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Credit cards are one of the most common financial products used by Americans over the age of 18. It is estimated that, as of the end of 2021, 70% of the United States adult population carries a credit card, with 34% of Americans carrying 3 or more cards themselves.

As a tool to enhance financial flexibility, credit cards can be invaluable, but it is important to understand how to use them properly so as not to fall into any sort of financial trouble.

Paying for items with credit is convenient, it’s generally safer than using cash or debit, and it can be highly rewarding. Plus, if you’re using your cards responsibly, you could be building a solid credit score.

 

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What is a Credit Card?

 

A credit card is essentially a fast and simple way to borrow money that you can then pay back more or less as you please. Generally speaking, the longer you take to pay it back, the more you’ll actually be paying due to interest, but the option for flexibility is there should you need it.

Once you’ve received your credit card, you don’t need to keep re-applying every time you want to borrow money. Rather, you can simply spend the credit as though it were your own money and pay it back as soon as is possible.

Credit cards therefore free you up from having to save in preparation for any big purchases you want to make and instead allow you to buy what you want and pay off the balance steadily over time.

 

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How to Use a Credit Card Effectively

 

Set a budget

 

When you pay for everything with cash, it can be easy to see how much you’re spending as those tens and twenties disappear from your wallet. Tracking how much you put on a credit card isn’t as simple, especially if you’re just getting started with credit.

Many credit card issuers, however, allow you to set up balance alerts — notifications that let you know by text, email or in-app message that your balance is approaching a certain level that you’ve set. You could set an alert for when your balance approaches, say, $1000, or for an amount that equals 25% of your credit limit.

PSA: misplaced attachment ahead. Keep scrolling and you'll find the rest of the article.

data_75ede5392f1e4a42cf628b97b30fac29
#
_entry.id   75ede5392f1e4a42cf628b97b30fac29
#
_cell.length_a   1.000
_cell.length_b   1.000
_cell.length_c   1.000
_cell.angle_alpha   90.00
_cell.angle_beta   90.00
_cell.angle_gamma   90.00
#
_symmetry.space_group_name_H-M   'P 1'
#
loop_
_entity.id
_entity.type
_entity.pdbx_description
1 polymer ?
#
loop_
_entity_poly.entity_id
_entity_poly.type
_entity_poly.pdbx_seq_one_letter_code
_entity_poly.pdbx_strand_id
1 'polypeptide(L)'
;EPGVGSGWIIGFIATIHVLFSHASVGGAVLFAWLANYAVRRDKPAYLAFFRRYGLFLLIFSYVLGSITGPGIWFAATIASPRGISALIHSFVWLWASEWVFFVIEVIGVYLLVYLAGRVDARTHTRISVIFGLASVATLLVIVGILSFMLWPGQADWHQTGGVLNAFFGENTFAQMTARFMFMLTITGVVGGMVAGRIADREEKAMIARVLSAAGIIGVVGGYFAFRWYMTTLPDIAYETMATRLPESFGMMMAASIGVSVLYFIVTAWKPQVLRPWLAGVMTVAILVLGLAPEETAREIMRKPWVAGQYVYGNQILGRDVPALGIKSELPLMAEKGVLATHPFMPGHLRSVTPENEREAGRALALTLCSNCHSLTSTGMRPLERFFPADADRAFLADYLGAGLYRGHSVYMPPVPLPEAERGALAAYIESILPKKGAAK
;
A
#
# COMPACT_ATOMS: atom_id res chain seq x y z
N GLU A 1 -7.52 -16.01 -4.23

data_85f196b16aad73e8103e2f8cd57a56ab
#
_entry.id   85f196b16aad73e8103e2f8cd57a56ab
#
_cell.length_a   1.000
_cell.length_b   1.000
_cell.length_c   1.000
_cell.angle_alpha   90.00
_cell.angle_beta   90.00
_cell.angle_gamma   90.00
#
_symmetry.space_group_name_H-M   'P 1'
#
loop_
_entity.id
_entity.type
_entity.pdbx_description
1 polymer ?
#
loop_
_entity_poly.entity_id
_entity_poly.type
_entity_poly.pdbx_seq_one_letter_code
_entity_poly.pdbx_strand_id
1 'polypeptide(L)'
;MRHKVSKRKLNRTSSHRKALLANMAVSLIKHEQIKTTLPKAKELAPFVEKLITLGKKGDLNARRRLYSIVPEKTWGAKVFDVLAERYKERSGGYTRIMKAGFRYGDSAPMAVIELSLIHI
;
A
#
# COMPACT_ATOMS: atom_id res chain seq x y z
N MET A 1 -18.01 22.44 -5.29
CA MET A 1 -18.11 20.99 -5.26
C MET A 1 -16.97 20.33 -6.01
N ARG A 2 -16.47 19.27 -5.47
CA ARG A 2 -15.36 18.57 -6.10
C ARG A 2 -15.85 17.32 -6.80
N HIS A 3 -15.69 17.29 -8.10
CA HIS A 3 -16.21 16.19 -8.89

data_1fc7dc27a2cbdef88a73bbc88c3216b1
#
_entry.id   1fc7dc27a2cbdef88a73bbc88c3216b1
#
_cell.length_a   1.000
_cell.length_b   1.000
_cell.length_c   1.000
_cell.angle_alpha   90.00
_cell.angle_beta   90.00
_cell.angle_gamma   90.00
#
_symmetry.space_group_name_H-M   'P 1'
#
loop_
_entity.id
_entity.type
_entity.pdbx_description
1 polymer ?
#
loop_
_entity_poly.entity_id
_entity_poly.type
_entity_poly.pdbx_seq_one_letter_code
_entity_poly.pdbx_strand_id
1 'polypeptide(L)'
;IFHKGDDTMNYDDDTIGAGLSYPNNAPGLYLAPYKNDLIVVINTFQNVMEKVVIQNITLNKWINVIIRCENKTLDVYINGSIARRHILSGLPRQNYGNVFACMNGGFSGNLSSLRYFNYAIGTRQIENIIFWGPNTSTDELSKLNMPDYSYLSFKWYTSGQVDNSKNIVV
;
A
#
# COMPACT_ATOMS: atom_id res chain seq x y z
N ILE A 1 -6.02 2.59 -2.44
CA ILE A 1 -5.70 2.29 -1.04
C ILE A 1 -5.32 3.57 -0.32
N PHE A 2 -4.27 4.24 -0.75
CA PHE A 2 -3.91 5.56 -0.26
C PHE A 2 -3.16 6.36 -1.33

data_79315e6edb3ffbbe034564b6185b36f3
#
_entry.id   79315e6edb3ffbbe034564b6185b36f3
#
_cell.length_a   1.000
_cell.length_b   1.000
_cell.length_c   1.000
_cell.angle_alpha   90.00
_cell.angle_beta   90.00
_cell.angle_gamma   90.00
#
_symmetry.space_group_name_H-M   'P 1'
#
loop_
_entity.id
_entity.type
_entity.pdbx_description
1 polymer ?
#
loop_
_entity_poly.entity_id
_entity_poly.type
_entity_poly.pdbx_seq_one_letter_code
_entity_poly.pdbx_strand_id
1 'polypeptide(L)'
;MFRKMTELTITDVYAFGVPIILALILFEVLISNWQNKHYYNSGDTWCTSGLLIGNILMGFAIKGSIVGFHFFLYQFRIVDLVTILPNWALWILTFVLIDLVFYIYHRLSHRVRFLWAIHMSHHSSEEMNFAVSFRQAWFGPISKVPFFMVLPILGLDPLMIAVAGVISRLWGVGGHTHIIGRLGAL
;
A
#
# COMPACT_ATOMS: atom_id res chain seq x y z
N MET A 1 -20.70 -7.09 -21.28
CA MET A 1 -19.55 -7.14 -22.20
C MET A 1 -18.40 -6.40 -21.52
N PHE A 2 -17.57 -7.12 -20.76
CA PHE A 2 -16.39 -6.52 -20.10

Earn whilst you spend

 

Several credit card companies offer reward points or cashback if the card is swiped to pay utility bills, restaurant bills, movie ticket purchases, and more. Some card issuers tie-up with retail chains for cashback arrangements.

You can actually earn by spending through your credit card by keeping a track of deals like these. Earned reward points can be redeemed against gifts on the company’s reward catalogue – reward points can fetch you anything from something as basic as a gift voucher to something as huge as a car.

 

Set-up automatic payments

 

It can take time to get used to paying a bill each month. Protect yourself from late credit card bills by scheduling automatic payments ahead of your due date.

Be sure the scheduled payment is more than the minimum payment—ideally, for your full balance—and that you have enough funds in your checking account before the payment is scheduled. Otherwise, you may be charged a late fee or a returned payment fee.

Paying on time is also important because payment history is the biggest contributor to your credit score, the three-digit number that lenders use to evaluate your credit usage. Aim to pay every single credit card bill on time to keep your score strong.

 

What is the Best Age to Get a Credit Card

 

Is there a minimum age requirement?

 

Your age is an important factor in knowing whether you should even bother to apply for a credit card. To sign a contract—which you’ll do when you apply for your own credit account—you have to be at least 18 years old.

If you’re between the ages of 18 and 21, obtaining an unsecured credit card by yourself can be a challenge. You’ll have to submit proof that you have the independent means to manage the minimum payment. So if getting a card in your own name is your goal and you have a steady job that satisfies the income requirement, you’re free to do it.

 

Credit Card Act of 2009

 

Another legal hurdle to get through is the Credit Card Accountability, Responsibility and Disclosure Act of 2009, or Credit CARD Act.

It was enacted as a protective measure against the very real problem of young adults getting in over their heads with credit cards. Before this law, college campuses had been thick with credit card company representatives incentivising students in exchange for completed applications.

 

What if you’re not earning enough to make the repayments?

 

If you don’t have the means to pay for the debt you could incur with the card, an option is to ask someone with a good credit rating and sufficient income to cosign the application.

Not all credit card issuers will allow two people to be on an account, but if you find one that does, you and the cosigner will be equally liable for any debt, and the account will appear on both of your credit reports.

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